Background: Scabies reemerged globally as the ninth of most highly prevalent skin diseases from 1990 to 2010. Existing topical agents, like permethrine and lindane are highly effective showing 95% or more therapeutic response. Patient isolation is only recommended for one day after treating with topical agents. However, there is little evidence-based recommendation on optimal isolation period after treatment in healthcare settings to prevent secondary infection.
Methods: All patients who were diagnosed from 2008 to 2017 with scabies at a referral university hospital in Seoul, Republic of Korea were analyzed. We investigated the time interval between symptom onset and diagnosis of scabies. The period from the application of topical agents and clinical resolution was also analyzed.
Results: A total of 23 patients were diagnosed with scabies. There was no crusted scabies such as Norwegian scabies. Seventy percent of these patients were referred from long-term care facilities. Median number of treatment was 3 times per patient (Interquartile range [IQR], 2-3). Time interval between the onset of symptoms and the diagnosis of scabies was median 4 days (IQR, 2-14). Median isolation period was 13 days (IQR, 8-15). Dermatologist confirmed successful treatment of 16 patients, the median time until confirmation was 15 days (IQR, 8-17). Three patients discontinued isolation before dermatologist's confirmation. After re-evaluation by a dermatologist, one of the three was re-isolated due to persistent scabies infestation.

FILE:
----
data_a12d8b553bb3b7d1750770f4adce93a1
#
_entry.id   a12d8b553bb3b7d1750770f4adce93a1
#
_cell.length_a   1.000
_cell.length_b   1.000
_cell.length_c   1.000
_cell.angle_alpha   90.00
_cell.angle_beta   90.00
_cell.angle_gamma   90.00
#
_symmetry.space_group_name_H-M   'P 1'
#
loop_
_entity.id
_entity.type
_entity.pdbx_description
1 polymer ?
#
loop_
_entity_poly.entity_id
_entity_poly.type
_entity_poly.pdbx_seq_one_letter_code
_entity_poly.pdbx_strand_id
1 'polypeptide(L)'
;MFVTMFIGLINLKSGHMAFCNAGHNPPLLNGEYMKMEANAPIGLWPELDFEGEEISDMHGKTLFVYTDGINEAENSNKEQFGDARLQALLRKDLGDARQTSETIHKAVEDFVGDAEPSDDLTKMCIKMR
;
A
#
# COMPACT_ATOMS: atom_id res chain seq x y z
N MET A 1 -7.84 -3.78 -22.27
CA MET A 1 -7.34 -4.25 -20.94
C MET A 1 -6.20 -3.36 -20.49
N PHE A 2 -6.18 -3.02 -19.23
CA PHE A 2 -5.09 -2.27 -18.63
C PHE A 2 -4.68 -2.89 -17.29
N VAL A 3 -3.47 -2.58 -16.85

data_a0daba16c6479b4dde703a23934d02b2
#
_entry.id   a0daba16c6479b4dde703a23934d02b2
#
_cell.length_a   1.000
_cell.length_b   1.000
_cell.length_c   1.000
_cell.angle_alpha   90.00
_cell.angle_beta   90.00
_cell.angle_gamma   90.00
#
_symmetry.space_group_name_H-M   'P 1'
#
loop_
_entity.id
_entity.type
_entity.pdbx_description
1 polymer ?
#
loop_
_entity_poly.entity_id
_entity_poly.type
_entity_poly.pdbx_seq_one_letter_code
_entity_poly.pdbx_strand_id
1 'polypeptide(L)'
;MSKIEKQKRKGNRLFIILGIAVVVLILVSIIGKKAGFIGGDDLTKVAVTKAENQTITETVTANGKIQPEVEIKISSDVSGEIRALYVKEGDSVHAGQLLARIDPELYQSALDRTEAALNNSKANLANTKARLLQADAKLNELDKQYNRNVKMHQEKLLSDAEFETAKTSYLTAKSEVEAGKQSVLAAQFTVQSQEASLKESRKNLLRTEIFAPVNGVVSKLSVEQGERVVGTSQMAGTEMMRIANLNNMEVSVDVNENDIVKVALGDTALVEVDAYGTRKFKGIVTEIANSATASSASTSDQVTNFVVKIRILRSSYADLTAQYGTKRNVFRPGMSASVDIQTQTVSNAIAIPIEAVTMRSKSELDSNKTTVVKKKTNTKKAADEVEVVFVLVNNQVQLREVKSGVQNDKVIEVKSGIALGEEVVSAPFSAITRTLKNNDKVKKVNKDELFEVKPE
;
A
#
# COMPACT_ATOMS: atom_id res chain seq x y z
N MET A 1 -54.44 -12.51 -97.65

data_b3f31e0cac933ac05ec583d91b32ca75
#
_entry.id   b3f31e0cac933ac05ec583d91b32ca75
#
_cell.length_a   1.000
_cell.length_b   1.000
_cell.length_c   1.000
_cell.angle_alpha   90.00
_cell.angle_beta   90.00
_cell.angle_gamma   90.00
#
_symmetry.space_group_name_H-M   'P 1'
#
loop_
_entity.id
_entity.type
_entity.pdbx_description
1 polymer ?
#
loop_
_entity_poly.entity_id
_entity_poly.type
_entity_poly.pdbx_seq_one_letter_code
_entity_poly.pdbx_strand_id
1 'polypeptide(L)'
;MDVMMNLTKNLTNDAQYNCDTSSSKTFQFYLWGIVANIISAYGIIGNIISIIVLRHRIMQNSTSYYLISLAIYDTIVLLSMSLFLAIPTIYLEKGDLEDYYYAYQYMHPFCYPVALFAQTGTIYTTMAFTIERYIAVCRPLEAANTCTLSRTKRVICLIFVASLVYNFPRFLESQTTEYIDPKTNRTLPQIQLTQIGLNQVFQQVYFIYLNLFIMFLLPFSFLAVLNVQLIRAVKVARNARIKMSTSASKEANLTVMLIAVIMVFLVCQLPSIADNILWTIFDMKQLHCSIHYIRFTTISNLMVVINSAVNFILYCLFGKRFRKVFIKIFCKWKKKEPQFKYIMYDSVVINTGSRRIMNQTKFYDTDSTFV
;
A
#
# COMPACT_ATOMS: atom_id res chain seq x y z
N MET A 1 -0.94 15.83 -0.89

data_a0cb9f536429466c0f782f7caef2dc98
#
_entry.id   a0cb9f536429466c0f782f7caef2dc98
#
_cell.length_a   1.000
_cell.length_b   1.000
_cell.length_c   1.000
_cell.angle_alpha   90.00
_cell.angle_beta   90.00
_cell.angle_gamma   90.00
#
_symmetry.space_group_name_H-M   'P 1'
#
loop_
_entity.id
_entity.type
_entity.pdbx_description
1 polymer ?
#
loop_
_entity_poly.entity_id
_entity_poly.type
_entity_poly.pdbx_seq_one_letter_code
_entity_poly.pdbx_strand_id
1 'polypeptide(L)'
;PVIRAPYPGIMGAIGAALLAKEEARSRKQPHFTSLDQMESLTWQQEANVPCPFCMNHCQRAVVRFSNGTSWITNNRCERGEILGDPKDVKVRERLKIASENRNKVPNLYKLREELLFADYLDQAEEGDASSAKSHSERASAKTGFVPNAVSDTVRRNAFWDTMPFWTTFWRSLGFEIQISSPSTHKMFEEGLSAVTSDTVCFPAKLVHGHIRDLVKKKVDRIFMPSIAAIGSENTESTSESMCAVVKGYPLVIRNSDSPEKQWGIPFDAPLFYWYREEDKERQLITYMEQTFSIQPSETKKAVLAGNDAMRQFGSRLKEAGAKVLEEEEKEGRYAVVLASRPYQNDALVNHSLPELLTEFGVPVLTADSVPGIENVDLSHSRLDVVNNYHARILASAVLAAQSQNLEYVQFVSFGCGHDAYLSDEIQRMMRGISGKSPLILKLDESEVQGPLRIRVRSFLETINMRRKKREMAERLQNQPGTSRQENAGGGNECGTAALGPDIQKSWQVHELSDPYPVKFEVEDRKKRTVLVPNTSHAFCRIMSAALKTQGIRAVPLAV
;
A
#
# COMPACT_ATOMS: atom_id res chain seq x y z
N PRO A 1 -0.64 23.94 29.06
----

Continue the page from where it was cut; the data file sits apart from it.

Conclusion: Scabicides are highly efficacious, but repeated microscopic exam for confirming elimination is strongly recommended. Optimal isolation period should be individualized based on the repeated dermatologic examination.
Figure 1 A timeline of cured scabies patients confirmed by a dermatologist
J. Han, None
S. Y. Lee, None
G. E. Kim, None
Y. S. Jeong, None
J. H. Kim, None
E. Lee, None
E. J. Lee, None
S. N. Yu, None
T. Kim, None
M. H. Jeon, None
E. J. Choo, None
T. H. Kim, None
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